3. Learn to do some basic keyword research
In a popular tourist town a number of shops were open for business along a busy street. It was a hot summer day and shoppers stopped by one store inquiring if the store sold ice cream. They sold a variety of other cool products, but no ice cream.
One passerby after another entered the store inquiring if they sold ice cream, but the store owner kept turning them away. He began to even get annoyed that folks wanted to buy what he didn’t sell.
The store next door to the first one, however, began to realize that ice cream was what people were seeking on that hot summer day. So he sent one of his workers on an errand to the grocery store to stock up on ice cream, cones and an ice cream scoop. When the worker returned, the clever storekeeper put a sign in his window “We Sell Ice Cream,” and capitalized on the demand. He soon sold out.
Since the advent of the Internet, understanding what people are searching for has been very helpful to marketers. It enables them to understand the motivations of the consumer and thereby better plan, create and position products.
Learning what people are searching for when they visit the Internet puts you on sounder footing with reaching your readers than writing on a random topic or niche.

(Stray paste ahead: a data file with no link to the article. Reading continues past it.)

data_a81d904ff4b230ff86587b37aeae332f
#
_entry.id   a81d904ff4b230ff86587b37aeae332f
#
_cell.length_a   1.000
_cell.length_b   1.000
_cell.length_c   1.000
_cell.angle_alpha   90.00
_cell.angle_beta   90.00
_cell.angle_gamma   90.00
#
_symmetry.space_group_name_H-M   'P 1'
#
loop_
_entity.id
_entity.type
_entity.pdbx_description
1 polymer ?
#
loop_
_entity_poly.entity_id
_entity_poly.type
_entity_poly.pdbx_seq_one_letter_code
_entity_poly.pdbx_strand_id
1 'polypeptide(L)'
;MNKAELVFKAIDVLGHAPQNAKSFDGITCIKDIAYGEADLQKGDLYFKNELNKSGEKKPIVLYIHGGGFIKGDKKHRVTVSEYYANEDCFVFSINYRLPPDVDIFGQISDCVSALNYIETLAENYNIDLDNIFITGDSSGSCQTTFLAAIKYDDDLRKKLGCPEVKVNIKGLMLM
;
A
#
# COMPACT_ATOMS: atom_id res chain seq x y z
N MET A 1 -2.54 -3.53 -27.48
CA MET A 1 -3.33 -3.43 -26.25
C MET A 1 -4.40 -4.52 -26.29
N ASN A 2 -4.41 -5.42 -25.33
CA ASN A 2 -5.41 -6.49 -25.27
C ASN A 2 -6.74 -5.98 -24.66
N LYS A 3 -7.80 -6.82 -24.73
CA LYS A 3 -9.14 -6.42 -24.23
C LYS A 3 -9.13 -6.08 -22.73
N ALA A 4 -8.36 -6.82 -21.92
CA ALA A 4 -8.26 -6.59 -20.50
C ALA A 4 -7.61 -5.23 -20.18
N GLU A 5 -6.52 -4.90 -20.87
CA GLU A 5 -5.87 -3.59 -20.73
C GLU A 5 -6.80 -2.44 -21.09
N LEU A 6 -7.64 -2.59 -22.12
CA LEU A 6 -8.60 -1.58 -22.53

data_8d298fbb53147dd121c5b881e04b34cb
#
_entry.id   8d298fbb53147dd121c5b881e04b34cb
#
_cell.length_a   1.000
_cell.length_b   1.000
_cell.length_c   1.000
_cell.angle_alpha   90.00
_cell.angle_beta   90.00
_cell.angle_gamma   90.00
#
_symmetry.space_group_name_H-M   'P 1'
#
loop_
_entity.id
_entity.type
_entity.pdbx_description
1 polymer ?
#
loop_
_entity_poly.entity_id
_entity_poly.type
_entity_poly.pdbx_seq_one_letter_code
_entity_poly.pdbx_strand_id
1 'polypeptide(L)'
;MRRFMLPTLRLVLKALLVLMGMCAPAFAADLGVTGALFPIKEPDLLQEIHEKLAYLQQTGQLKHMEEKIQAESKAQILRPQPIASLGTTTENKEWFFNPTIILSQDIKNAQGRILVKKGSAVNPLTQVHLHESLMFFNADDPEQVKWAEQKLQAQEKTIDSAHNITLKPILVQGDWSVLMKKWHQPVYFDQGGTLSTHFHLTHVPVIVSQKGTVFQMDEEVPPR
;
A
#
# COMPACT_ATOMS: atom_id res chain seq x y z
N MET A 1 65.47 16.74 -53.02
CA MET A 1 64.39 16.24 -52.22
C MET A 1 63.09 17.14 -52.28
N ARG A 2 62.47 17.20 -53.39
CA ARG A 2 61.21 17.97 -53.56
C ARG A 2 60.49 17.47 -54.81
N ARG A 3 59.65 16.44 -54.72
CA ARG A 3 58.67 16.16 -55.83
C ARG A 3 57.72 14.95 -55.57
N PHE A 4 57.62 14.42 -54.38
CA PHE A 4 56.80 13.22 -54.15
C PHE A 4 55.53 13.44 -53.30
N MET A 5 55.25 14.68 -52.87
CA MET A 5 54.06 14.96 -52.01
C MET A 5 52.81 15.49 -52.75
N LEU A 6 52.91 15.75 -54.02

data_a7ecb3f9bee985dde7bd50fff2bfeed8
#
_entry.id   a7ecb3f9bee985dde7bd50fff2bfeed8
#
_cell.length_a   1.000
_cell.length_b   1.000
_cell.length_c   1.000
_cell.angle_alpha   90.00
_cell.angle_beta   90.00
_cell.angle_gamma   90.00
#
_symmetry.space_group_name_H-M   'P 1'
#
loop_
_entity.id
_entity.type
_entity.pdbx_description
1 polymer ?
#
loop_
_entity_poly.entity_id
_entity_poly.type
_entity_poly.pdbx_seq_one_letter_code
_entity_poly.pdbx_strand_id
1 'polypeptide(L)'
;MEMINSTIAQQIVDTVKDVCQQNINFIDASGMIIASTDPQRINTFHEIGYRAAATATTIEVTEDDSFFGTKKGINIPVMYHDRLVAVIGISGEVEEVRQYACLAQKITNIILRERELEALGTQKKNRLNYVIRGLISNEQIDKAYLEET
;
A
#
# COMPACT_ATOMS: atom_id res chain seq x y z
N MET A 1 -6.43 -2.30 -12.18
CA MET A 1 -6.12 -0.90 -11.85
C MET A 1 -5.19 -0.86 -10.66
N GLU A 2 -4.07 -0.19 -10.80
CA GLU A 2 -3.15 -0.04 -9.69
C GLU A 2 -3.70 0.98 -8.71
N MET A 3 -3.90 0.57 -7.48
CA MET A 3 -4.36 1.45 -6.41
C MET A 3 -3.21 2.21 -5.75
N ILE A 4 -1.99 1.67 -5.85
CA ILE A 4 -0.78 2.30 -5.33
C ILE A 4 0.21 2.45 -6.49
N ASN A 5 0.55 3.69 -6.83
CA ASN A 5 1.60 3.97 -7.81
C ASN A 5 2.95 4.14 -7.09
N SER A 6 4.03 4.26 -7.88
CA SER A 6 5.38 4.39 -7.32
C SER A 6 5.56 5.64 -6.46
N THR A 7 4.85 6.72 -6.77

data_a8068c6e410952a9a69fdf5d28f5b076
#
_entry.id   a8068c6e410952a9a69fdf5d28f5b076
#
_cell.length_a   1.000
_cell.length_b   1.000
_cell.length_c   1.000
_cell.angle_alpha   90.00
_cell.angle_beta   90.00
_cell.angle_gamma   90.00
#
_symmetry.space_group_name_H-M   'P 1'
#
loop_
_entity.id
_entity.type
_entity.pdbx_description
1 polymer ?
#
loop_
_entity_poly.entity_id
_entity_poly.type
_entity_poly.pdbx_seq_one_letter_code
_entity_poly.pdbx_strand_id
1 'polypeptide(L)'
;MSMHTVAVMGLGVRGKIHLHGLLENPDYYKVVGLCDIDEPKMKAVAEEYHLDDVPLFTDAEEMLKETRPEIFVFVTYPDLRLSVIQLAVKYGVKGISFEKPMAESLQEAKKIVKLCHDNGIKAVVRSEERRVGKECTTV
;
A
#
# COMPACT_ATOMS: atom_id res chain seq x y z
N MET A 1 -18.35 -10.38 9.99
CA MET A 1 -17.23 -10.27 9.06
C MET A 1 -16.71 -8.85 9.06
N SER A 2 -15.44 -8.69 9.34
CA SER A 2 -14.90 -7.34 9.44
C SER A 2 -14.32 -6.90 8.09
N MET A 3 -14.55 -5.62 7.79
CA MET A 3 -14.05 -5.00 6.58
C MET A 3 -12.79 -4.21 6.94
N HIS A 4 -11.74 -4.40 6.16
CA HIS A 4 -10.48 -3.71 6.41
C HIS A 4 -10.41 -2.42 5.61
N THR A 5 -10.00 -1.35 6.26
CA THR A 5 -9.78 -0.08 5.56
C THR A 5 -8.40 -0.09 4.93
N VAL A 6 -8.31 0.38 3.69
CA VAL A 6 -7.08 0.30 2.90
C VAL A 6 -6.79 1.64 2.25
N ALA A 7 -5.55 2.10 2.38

Although keyword research is part of a more intricate process called Search Engine Optimization (SEO), you can learn some basics to better target your writing.
Every time someone types a word or phrase into Google, YouTube or any other place on the Internet, that phrase is stored. SEO experts can retrieve the stored data and plot what people are searching for in great detail. When they share this information with their clients, it takes the guesswork out of figuring out exactly what people are seeking and therefore most likely to buy.
On a simple level, you can benefit from this technology by noting what Google suggests to you as soon as you type in the main word of your topic. Those suggested terms tell you what other people have already searched.
When I typed “How to…” in Google search box, the following suggestions appeared
· How to tie a tie
· How to love lyrics
· How to lose weight fast
If I wanted to write a how-to article or book, these could begin to point me toward what seems popular. Keep in mind that these could be different on different days.
You can get more specific indicators when you use free keyword tools from providers such as Wordtracker, Google Adwords or Keyword Discovery. They will give you more detailed information about what people are searching for in specific niches and help you decide which keywords to use in the body, title and description of your work.
Of course, the clearer idea you have of the topic you want to cover, the more specific will be the terms you search.
There are many other actions to becoming a successful nonfiction writer, but following these three steps will start you on the right road to publication and profits from your work.